Ohio. Dr. Metz is a physician of large practice, of high character, and of long experience as an assistant of Prof. Putnam in exploring the mounds of Ohio. He knows the difference between disturbed and undisturbed gravel as perfectly as any one does. His residence is upon the glacial terrace which borders the Little Miami Valley. In 1885, while digging a cistern in this terrace, a perfectly formed implement of black chert was found by him in undisturbed gravel eight feet below the surface. This was exhibited by Prof. Putnam at a meeting of the Boston Society of Natural History, on the 4th of November, 1885, and is No. 40,970 in the Peabody Museum. Two other implements were discovered at a later time by Dr. Metz in the talus of the glacial terrace of the Little Miami, at Loveland, where also numerous bones of the
mammoth were found. But, as these were not in place when discovered, they can not be adduced as positive evidence.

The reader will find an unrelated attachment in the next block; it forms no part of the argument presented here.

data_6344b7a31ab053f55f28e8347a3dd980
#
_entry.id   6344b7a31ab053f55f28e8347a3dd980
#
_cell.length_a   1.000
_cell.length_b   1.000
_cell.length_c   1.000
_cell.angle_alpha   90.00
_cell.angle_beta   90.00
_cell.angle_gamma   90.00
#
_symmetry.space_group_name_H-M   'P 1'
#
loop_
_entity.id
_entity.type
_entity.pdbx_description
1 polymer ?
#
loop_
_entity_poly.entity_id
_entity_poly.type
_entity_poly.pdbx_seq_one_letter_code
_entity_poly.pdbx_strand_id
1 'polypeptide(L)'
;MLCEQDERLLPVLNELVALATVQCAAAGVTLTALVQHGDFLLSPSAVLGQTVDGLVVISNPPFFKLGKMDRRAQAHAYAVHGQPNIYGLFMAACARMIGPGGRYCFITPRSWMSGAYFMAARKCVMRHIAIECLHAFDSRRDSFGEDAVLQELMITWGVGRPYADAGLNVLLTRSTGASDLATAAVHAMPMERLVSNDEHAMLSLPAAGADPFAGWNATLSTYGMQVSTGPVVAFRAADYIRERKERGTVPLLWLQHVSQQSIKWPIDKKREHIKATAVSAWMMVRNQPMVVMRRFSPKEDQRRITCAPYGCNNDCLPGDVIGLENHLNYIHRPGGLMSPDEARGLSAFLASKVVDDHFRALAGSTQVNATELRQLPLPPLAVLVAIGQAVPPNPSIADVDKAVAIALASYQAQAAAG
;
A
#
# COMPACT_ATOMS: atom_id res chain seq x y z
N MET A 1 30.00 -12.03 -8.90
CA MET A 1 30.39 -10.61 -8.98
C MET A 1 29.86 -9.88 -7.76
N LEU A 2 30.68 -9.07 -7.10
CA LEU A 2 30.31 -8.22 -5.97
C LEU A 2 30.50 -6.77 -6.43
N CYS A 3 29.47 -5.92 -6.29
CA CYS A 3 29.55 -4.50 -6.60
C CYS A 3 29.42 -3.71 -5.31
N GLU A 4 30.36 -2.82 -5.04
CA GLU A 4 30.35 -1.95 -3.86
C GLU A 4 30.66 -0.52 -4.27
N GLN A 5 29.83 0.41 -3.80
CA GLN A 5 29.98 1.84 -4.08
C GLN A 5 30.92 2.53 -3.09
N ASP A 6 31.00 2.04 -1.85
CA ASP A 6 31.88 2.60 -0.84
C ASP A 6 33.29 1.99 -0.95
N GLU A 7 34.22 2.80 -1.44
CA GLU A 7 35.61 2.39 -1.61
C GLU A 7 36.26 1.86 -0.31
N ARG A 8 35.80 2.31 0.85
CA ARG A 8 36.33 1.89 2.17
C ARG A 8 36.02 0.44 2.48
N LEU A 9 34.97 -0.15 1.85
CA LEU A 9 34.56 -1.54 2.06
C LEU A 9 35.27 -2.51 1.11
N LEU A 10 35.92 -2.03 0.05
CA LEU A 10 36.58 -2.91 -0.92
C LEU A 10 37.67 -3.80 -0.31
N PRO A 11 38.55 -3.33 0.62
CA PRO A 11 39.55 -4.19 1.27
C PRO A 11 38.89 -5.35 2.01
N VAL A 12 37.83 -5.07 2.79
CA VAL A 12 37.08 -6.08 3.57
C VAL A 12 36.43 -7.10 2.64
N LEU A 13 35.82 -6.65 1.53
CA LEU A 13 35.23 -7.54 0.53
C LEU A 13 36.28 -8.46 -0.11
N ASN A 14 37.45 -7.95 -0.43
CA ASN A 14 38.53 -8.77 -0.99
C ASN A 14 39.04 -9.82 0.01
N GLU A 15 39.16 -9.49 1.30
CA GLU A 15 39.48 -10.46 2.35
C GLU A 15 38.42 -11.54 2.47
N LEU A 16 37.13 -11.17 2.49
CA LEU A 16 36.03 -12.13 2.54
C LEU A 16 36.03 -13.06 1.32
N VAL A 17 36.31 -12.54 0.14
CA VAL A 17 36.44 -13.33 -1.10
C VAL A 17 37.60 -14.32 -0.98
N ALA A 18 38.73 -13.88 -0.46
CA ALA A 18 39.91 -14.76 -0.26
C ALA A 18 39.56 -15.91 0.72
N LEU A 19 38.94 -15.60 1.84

The discovery at Newcomerstown, of which Messrs. Holmes, Brinton, and McGee speak so lightly because they do not know the facts, is really one of the best attested of all the single cases. The discovery was made in 1889 by Mr. W. C. Mills. The implement has been presented to the Western Reserve Historical Society of Cleveland, and can there be seen at any time in company with various implements from France. A photogravure from it appears in the smaller figure in the following cut.
The discovery of the implement was made in October, but it was not brought to public notice until the next spring, when I chanced to meet Mr. Mills and learned about it. He then for-